Israeli press review: Merkel tells Israel not to destroy Khan al-Ahmar (yet)

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German leader has told Israel not to demolish Bedouin village during her visit, and West Bank tourism is up

Bedouin children hold pictures of German Chancellor Angela Merkel ahead of her expected visit to Israel. (AP)
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Wednesday 3 October 2018 13:45 UTC
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Merkel to Israel: Don't destroy Khan al-Ahmar while I'm here

The demolition of Bedouin village Khan al-Ahmar is being delayed once again at the behest of an unlikely source – German Chancellor Angela Merkel – an Army Radio journalist reported.

Merkel is due to touch down in Israel on Wednesday evening, two days after a deadline passed after which the military said it would demolish the village.

However, with several rights groups and western countries condemning the impending demolition as a war crime, Israeli authorities have agreed not to begin until the German leader has left.

According to Army Radio journalist Ilil Shahar, Merkel told the Israelis she would cancel her high profile trip if the demolition went ahead during her visit.

The small West Bank village of Khan Al-Ahmar has been populated by Bedouins, members of the Jahalin tribe, since 1953, after the Israeli army drove them off of land they occupied in the Naqab desert.

Israeli authorities issued notices to residents on September 23, ordering them to evacuate the village of their own accord, Haaretz reported. Residents have refused Israel’s offer to relocate to the Abu Dis area, onto land critics complain is currently in use as a garbage dump.

On Tuesday, Khan al-Ahmar’s residents held up pictures of Merkel, appealing for her help.

Bezalel Smotrich, a far-right member of Israel’s parliament, responded to Shaher’s report by tweeting: "If I was prime minister, I would evict the village while Merkel's aircraft is in the air. So she will land and then turn around and go back..."

West Bank tourism up 25 percent on last year

Tourists from across the world have been flooding to the West Bank, Israel’s Channel 20 reported, increasing 25 percent on last year.

The statistics, first published by the United Nations last year to mark World Tourism Week, show Palestine is seeing the fifth-largest year-on-year increase globally.

While the West Bank benefitted from more visitors, so did Israel. The UN report notes that Israel also saw an increase in arrivals of nearly the same percentage. Between 2016 and 2017, the number of tourists arriving in the West Bank increased by 25.7 percent, while tourist arrivals to Israel increased by 24.6 percent.

Figures published by the Palestinian Authority show that in the first half of 2018, nearly half of tourists to the West Bank were from Israel.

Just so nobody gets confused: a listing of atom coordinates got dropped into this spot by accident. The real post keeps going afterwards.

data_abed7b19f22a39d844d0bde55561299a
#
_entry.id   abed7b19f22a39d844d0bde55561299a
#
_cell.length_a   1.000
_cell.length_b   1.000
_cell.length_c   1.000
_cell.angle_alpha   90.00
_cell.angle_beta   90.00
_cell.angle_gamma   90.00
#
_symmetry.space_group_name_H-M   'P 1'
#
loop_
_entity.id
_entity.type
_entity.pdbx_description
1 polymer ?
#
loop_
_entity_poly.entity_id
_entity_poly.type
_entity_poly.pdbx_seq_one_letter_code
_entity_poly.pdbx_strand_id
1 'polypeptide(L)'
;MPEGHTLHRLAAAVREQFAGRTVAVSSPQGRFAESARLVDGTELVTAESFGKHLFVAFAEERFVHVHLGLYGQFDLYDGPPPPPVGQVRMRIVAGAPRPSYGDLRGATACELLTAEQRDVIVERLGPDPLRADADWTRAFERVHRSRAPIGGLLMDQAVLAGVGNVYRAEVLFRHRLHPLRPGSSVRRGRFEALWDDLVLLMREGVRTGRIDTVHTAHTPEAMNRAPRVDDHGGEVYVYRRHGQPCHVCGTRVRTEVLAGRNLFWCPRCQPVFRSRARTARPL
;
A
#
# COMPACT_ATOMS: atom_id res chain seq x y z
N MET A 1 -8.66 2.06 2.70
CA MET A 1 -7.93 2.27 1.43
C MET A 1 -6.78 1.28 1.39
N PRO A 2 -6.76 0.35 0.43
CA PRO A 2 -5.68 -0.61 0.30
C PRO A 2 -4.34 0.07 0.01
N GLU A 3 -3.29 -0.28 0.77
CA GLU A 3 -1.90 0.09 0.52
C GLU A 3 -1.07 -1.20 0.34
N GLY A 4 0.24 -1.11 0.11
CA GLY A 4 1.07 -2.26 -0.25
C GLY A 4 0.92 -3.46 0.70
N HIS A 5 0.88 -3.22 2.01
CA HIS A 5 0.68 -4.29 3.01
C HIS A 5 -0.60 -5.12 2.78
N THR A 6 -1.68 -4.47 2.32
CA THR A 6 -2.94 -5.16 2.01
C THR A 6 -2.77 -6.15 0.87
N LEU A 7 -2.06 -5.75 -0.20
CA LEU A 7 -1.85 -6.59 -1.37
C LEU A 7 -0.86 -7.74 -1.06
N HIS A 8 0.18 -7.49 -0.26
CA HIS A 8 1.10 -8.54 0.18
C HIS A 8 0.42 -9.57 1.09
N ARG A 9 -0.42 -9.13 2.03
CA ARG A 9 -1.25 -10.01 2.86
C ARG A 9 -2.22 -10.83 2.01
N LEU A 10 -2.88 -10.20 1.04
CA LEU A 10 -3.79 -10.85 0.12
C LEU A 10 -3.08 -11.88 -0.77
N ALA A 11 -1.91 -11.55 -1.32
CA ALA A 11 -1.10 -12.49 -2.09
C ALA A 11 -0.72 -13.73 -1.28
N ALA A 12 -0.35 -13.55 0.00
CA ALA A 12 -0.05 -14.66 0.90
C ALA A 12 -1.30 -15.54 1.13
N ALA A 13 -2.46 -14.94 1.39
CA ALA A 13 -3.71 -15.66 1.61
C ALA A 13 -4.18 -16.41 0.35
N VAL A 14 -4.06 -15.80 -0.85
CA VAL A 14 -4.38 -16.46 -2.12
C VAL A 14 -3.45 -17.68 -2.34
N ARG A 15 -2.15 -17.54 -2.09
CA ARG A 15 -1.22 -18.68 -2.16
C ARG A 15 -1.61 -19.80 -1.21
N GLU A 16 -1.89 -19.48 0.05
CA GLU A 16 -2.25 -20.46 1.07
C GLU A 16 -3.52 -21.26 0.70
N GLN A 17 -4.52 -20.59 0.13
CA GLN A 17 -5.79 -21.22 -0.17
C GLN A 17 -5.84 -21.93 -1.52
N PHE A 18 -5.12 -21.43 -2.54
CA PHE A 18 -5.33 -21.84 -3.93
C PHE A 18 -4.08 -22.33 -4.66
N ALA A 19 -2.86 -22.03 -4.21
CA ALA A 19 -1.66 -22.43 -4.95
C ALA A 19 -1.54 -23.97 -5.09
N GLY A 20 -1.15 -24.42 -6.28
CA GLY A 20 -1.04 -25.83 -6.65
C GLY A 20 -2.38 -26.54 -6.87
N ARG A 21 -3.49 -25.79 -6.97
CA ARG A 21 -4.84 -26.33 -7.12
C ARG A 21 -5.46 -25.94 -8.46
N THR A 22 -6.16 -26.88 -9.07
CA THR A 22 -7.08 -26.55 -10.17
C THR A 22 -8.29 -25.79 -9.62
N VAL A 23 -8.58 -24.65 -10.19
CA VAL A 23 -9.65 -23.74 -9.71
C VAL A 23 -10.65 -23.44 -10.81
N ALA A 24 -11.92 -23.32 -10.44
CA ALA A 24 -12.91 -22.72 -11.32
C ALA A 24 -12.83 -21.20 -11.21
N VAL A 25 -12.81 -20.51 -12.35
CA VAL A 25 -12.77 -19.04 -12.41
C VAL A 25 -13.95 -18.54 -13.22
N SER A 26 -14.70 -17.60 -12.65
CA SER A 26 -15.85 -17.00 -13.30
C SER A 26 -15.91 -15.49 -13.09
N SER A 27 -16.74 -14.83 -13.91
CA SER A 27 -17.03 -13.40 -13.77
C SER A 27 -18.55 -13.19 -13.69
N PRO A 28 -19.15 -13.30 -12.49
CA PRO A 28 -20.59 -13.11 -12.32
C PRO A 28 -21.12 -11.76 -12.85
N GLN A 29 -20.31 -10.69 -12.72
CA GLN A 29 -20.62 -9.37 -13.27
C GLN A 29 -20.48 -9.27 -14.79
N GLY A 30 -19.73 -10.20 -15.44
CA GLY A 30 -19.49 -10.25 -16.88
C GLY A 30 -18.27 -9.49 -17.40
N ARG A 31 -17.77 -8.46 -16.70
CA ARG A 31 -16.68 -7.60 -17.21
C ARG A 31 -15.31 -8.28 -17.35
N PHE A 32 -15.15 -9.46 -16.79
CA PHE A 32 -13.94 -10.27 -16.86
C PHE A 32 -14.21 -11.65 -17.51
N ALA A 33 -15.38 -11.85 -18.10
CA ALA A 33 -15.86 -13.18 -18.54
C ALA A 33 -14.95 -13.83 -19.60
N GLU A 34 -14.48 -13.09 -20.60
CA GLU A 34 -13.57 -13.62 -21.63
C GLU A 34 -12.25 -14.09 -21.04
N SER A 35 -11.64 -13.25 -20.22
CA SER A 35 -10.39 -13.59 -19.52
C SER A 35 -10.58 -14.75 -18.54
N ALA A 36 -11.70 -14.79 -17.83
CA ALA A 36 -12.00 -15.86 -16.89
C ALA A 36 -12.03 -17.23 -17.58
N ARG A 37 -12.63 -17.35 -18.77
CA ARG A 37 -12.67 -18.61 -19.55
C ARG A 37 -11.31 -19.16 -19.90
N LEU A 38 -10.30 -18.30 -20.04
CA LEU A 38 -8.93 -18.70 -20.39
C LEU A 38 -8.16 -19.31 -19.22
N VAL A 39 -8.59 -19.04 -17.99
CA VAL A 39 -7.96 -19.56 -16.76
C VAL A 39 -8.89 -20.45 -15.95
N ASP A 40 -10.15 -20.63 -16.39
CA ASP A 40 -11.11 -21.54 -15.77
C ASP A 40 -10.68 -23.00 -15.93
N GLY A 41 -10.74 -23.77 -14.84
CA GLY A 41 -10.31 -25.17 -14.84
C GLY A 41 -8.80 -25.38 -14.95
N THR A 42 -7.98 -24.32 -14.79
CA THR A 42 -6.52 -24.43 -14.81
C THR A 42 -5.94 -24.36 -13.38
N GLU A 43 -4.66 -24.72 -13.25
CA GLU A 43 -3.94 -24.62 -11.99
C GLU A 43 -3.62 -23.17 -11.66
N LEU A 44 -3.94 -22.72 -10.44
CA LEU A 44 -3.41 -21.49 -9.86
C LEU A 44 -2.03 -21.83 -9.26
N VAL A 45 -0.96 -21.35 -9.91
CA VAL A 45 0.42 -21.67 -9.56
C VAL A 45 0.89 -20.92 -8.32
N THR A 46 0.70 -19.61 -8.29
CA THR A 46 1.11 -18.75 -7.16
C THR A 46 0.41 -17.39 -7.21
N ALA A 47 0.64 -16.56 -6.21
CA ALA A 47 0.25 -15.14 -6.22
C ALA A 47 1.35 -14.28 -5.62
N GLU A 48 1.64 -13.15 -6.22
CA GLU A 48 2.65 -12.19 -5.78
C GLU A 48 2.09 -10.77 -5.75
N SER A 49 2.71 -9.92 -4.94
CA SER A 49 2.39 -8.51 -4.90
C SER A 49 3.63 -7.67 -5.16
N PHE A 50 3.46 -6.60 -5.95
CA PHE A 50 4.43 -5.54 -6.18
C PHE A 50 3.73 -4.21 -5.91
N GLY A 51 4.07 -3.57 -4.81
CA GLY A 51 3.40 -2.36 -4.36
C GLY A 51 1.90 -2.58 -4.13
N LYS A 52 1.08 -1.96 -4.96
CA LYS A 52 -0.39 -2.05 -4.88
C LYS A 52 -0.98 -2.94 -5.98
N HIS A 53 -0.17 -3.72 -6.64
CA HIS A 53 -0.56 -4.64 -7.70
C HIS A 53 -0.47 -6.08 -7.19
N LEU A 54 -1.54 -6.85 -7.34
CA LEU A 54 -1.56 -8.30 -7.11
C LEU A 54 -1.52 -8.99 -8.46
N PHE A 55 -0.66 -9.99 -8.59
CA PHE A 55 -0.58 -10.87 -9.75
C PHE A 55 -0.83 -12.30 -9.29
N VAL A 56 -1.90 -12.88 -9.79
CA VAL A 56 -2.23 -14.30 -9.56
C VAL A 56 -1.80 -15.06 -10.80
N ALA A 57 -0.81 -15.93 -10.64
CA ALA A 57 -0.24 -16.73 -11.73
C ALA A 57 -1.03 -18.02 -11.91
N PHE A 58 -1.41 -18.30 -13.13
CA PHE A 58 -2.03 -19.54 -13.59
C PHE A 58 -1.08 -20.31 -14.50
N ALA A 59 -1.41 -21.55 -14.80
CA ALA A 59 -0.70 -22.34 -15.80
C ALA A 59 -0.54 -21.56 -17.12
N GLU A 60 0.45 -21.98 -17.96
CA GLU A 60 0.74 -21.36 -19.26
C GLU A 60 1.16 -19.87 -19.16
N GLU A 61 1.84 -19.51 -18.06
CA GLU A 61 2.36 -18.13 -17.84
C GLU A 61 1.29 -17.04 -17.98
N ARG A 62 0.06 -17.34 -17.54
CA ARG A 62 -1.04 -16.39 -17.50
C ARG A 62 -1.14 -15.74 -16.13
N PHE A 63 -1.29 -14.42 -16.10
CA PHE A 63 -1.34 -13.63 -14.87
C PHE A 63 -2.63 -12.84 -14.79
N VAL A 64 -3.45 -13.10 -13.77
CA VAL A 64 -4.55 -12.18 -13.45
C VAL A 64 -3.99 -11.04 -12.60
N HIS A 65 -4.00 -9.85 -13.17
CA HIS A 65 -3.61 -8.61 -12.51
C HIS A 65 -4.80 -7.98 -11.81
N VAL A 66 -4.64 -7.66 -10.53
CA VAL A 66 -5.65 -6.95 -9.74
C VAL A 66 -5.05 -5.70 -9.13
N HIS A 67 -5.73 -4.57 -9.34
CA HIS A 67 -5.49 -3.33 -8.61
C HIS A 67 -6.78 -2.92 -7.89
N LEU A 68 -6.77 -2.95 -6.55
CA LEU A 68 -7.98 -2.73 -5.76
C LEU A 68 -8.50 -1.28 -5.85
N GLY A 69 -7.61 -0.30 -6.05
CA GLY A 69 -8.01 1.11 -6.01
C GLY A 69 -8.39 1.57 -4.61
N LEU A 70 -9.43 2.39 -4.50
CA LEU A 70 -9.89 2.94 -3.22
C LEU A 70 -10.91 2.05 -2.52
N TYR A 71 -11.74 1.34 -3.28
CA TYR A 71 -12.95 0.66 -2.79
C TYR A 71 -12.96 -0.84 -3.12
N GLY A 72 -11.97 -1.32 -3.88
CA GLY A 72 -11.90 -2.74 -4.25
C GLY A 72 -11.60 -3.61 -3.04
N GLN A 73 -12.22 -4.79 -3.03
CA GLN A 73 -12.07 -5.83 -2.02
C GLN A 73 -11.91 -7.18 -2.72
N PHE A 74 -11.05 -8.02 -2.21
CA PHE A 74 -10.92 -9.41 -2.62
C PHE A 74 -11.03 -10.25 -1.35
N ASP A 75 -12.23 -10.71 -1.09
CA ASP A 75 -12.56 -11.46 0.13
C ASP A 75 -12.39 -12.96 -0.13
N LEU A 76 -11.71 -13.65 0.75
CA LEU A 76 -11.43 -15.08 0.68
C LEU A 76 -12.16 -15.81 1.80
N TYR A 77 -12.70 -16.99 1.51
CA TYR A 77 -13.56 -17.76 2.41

The next largest groups of tourists were American and Russian nationals, each amounting to 7 percent of the total. Polish tourists accounted for 4 percent, while Romanian tourists made up 3 percent of visitors.



Former US secretary of state John Kerry enjoys some time out at a shop in Ramallah (US Department of State)

In terms of sheer quantity, however, tourism to Israel is seven times as large as tourism to Palestine, UN figures show.

Only four other countries saw increases in tourism that exceeded Palestine’s last year: Egypt, Togo, Vietnam and Georgia. The increase posted by Egypt was nearly twice as great as the Palestine’s, totaling 55.1 percent.

Road traffic stresses Israelis out twice as much as security

Israel’s precarious security situation weighs heavily on the country’s citizens, but not nearly as much as the state of its road traffic, a new study shows.

A survey carried out for the Israeli navigation app Waze reveals that while 37 percent of the public is worried about national security, more than twice as many Israelis – a whopping 80 percent of the public – is stressed out about street traffic, Mako reported.

According to the survey, just driving to work and back is a source of stress in the lives of 48 percent of the population. For 68 percent of respondents, the violence of the drivers that they share the roads with is a source of major tension.

Israel suffers from a lack of practical public transportation options. The country’s commercial capital, Tel Aviv, is only now building a light rail system to service its residents, and a train line between Tel Aviv and Jerusalem is still only in the construction phase.

In related news, the acting director of the Israeli Public Transportation Authority was arrested today on allegations of granting favours to certain transportation companies in exchange for gifts. Four others - high-level officials at those firms - were arrested, Maariv reported.

Ultra-Orthodox bastion gets public library at long last

The Tel Aviv suburb of Bnei Brak will finally receive its first municipal library, Kikar HaShabbat reported.

For years, leaders of the town, whose population is overwhelmingly ultra-Orthodox Jewish, have resisted efforts to establish a state-sponsored reading library within city limits.

According to Bnei Brak’s master plan, the city already has nine libraries, but these are all private institutions, most of which cater exclusively to the religious community.

One privately funded library lends books both of general interest and of a religious nature.

The library will have separate hours for men and women, and will only lend out books that are approved by Bnei Brak’s council of rabbis, Kikar Shabbat noted.

The municipality approved funding for the new library in February, two decades after the issue was first raised at city council.